What to Expect When Your Husband Becomes the Primary Caregiver

Coming from a very traditional family who believed in strict gender roles, it felt almost like I was breaking a law when my husband took over as the primary caregiver.

From a young age, my mother and father made sure I knew it was my responsibility as a woman to cook and clean the house, while it would be the man’s job to provide. Despite their best efforts, I never agreed with their takes on gender roles and strived to become an educated and independent woman.

So when I found myself married in my 20s and pregnant after graduating with my bachelor’s degree, it’s safe to say I was a little nervous about the more “traditional” path my life was taking.

For one, I never expected to have kids so young, and I definitely was a little apprehensive about my role as a stay-at-home mom. I felt like I had let down the little girl with lofty career goals that did not include midnight feedings or diaper changes.

But then after four years of staying home (and taking on some part-time work during nap times) a new career opportunity for me changed things for our entire family.

Now, I always knew that I would go back to work after having kids, but I never pictured my husband taking over as primary caregiver. At first, it felt like I leveled up and achieved this unattainable goal my own mother would never have imagined. My job opportunity came up when COVID was in full swing, so my husband and I knew daycare was not an option, especially since one of our children has special needs and would not be able to wear a mask all day.

 

I always knew that I would go back to work after having kids, but I never pictured my husband taking over as primary caregiver.

 

Of course this childcare arrangement may not be for every family, but it worked well for ours. Soon our family was thriving with our new schedule and dynamic. We arranged our schedules so that my husband would watch the kids five days a week while I worked, and then I would take over the two days he worked part-time. But during the shift in responsibilities, we had to navigate a few unexpected moments.

If you and your partner are switching caregiving roles too, here are three things you may notice through the transition.

 

 

1. People may have (negative) opinions about your arrangement

Despite it being 2021, traditional gender roles are still very much alive. You may find that even your most forward-thinking friends and family are not ready to accept this caregiving arrangement.

Since restructuring our work-life balance, my husband and I have received many negative comments and questions from our close circle of family and friends who do not understand how a man could “let his wife wear his pants” in the family. 

Now, I’m not going to lie and say that we never second-guessed our decision, because we both did. Even though the arrangement was working well for our little family, it felt like we were doing something wrong. It made sense financially and logically, but gender norms were so ingrained into our thought process that it made us feel like we were somehow harming our family. It took many conversations—and lists of pros and cons—to help reinforce that our decision was truly best for our family despite what other people thought.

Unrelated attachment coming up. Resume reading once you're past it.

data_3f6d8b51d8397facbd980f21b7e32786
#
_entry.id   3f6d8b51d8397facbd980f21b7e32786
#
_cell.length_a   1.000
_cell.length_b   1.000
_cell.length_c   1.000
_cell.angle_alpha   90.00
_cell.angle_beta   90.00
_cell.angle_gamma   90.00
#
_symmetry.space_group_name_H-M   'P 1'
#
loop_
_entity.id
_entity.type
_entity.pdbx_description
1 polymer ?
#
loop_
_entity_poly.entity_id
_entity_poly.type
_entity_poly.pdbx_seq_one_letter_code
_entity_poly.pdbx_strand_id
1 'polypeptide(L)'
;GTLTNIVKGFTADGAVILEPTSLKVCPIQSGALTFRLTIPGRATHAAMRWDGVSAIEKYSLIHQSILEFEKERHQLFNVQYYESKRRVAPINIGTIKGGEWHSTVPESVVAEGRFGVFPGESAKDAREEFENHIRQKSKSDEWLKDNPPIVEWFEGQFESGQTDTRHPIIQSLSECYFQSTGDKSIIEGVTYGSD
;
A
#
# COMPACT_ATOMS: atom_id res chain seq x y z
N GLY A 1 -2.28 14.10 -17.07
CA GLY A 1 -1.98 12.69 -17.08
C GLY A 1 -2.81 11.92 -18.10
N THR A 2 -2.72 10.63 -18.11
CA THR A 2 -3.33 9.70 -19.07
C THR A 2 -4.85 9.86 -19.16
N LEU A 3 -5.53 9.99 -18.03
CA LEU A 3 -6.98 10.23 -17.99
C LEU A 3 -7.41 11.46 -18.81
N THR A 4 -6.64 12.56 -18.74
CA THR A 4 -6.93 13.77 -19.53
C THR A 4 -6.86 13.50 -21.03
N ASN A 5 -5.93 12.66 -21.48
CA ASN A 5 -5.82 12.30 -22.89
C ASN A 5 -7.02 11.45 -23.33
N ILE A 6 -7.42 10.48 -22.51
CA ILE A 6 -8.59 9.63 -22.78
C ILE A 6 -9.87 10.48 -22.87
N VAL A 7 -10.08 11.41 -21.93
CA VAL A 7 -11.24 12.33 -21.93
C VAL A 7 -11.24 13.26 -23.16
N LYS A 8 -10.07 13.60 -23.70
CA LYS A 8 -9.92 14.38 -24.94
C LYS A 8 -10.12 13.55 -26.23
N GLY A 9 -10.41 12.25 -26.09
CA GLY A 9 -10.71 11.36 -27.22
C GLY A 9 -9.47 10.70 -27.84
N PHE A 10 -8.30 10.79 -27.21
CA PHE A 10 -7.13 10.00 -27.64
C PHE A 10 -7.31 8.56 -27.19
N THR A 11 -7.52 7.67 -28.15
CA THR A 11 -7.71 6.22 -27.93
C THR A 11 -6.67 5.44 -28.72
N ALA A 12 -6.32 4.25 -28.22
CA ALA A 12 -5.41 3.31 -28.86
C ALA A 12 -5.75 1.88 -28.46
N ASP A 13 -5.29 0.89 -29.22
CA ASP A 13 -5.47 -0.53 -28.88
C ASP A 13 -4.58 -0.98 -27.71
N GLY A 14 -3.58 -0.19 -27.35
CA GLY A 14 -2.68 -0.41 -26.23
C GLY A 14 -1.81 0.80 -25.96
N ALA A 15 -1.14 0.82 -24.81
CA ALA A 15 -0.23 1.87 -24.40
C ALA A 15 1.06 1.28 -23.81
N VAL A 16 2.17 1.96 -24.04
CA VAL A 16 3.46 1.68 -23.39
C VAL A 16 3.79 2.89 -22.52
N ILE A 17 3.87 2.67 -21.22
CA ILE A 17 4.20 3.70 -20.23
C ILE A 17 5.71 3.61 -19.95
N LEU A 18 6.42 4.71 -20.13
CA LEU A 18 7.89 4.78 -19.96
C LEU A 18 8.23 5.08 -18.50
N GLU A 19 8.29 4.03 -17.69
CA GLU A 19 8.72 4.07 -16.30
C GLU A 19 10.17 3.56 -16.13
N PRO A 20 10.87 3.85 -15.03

2. You will learn how to walk in one another’s shoes

Your partner may need help at first. After all, learning how to manage the house, pets, chores, and children is tough for any parent. When we first shifted the responsibilities, I initially forgot how long it took for me to find my groove with child-rearing and taking care of the house all on the same day.

 

When we first shifted the responsibilities, I initially forgot how long it took for me to find my groove with child-rearing and taking care of the house all on the same day.

 

It wasn’t until I was working long hours, that I could finally understand how it was possible for my partner to be frustrated with our children’s behavior even though he was at work all week. I thought that being at work would make it easier to cope with the normal stressors of family, but quickly learned being the primary earner is stressful as well. It’s completely normal to feel burned out in both roles. And now that we can sympathize with one another’s position we make it a priority for both of us to have alone time.

 

 

3. You may feel jealous at some point

There were little changes at first that made the transition for us not only exciting, but rewarding. For the first time in four years, our kids were going to their dad first when they needed something. From asking for more water in their cups to helping them put on their shoes, my husband was now the go-to parent.

But as the newness of our dynamic wore off, I felt a little lost. I wanted to be able to help and care for my children and, most importantly, I wanted them to know they could depend on me too. Their preference for their dad over me left me feeling jealous and inadequate—like I wasn’t good enough for them anymore.

 

From asking for more water in their cups to helping them put on their shoes, my husband was now the go-to parent.

 

It’s important to remember these feelings are completely normal. And in working through them, I realized my children still needed me, but just in a different way than before. And the bond they were now forming with their dad was beautiful to watch too. 

 

Read More: How I Learned to Let My Husband Parent